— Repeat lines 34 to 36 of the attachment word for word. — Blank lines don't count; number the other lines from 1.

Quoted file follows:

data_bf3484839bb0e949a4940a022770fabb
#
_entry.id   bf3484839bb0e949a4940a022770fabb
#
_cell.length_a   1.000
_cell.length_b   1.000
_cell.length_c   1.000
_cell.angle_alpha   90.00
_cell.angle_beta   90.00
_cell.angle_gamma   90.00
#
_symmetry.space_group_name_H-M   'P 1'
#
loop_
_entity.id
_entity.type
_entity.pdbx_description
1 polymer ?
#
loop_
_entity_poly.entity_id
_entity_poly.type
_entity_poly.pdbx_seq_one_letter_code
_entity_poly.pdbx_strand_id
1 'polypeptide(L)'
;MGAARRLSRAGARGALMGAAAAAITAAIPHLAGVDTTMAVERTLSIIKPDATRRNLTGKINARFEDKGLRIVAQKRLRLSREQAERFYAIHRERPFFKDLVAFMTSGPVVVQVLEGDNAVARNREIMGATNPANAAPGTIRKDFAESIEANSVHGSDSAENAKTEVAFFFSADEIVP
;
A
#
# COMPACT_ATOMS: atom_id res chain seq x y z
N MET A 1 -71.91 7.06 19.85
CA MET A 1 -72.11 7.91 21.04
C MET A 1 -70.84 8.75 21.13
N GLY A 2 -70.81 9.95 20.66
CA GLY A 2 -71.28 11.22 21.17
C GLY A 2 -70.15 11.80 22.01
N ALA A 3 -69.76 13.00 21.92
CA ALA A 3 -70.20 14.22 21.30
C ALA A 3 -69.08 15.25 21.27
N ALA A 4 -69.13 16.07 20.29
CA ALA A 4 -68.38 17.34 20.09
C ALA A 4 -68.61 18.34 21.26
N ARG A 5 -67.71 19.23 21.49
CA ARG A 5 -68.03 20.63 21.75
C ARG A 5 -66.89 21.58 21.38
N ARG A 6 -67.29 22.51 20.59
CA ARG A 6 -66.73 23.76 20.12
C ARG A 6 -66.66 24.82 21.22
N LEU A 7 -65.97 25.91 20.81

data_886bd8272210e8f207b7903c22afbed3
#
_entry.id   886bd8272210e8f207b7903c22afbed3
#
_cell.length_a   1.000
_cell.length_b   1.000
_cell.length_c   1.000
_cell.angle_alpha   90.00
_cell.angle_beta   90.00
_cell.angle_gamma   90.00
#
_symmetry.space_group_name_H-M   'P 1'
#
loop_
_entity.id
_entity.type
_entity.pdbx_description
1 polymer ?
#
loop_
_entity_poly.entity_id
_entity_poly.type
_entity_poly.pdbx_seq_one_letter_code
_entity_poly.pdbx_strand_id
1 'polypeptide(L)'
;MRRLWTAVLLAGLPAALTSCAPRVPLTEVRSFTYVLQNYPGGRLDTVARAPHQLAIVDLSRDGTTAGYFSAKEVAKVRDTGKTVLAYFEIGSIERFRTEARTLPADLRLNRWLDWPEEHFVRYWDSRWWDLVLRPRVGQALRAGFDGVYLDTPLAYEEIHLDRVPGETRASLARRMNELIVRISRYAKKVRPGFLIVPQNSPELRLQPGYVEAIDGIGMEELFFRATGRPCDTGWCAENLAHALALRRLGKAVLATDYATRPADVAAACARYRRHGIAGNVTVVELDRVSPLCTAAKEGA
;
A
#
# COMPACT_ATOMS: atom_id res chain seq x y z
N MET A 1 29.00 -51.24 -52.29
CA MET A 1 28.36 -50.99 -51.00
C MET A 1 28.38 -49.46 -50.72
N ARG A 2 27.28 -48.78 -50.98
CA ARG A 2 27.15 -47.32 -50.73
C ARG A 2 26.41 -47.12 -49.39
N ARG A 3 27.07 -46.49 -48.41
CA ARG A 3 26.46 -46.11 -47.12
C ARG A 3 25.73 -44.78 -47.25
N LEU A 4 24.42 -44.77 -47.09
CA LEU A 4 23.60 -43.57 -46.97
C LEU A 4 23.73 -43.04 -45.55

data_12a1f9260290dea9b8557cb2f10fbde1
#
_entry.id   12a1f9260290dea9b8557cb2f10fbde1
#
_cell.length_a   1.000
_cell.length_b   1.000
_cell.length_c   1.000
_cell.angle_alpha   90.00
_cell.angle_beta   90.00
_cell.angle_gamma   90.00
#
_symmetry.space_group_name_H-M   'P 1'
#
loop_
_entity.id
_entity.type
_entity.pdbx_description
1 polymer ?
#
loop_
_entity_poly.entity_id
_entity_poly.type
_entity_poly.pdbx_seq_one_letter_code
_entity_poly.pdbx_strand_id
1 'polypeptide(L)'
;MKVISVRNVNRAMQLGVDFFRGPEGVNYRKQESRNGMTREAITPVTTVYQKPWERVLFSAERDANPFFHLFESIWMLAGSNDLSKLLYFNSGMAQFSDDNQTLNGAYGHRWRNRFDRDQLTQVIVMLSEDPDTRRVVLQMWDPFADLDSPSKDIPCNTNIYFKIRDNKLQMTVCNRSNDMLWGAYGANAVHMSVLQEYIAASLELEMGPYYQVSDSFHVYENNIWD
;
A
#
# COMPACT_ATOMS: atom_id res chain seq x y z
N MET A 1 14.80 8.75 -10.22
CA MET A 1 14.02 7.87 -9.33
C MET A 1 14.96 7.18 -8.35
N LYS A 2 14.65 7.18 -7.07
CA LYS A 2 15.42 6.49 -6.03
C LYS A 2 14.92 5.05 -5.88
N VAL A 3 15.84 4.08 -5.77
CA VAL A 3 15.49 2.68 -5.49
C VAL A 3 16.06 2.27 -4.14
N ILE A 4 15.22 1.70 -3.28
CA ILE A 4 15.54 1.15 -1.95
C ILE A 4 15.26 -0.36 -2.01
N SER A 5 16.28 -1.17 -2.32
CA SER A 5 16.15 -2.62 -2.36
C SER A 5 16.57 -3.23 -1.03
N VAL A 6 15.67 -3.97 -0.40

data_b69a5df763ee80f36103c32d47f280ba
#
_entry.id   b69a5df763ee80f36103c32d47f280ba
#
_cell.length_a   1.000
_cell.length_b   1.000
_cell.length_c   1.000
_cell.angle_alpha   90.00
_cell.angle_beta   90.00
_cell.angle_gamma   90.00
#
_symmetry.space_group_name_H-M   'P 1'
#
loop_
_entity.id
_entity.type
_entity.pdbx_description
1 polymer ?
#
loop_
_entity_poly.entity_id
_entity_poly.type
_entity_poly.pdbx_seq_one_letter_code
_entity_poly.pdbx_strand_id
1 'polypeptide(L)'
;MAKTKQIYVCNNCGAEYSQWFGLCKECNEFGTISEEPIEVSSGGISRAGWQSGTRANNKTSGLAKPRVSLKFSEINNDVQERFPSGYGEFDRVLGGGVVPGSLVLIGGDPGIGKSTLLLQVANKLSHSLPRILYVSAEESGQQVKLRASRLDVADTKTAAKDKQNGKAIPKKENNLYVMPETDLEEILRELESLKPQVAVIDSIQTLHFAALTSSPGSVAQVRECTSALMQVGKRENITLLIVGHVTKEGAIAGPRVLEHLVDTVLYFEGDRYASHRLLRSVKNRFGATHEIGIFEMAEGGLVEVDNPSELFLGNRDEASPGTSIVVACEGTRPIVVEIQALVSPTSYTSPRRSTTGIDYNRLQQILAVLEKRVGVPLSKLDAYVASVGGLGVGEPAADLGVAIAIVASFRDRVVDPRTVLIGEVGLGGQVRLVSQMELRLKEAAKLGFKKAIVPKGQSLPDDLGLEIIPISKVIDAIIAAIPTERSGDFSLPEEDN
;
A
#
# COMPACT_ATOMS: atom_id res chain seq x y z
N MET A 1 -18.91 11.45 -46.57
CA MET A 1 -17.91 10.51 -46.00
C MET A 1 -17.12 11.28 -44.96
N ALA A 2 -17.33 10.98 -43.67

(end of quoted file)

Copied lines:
N GLY A 2 -70.81 9.95 20.66
CA GLY A 2 -71.28 11.22 21.17
C GLY A 2 -70.15 11.80 22.01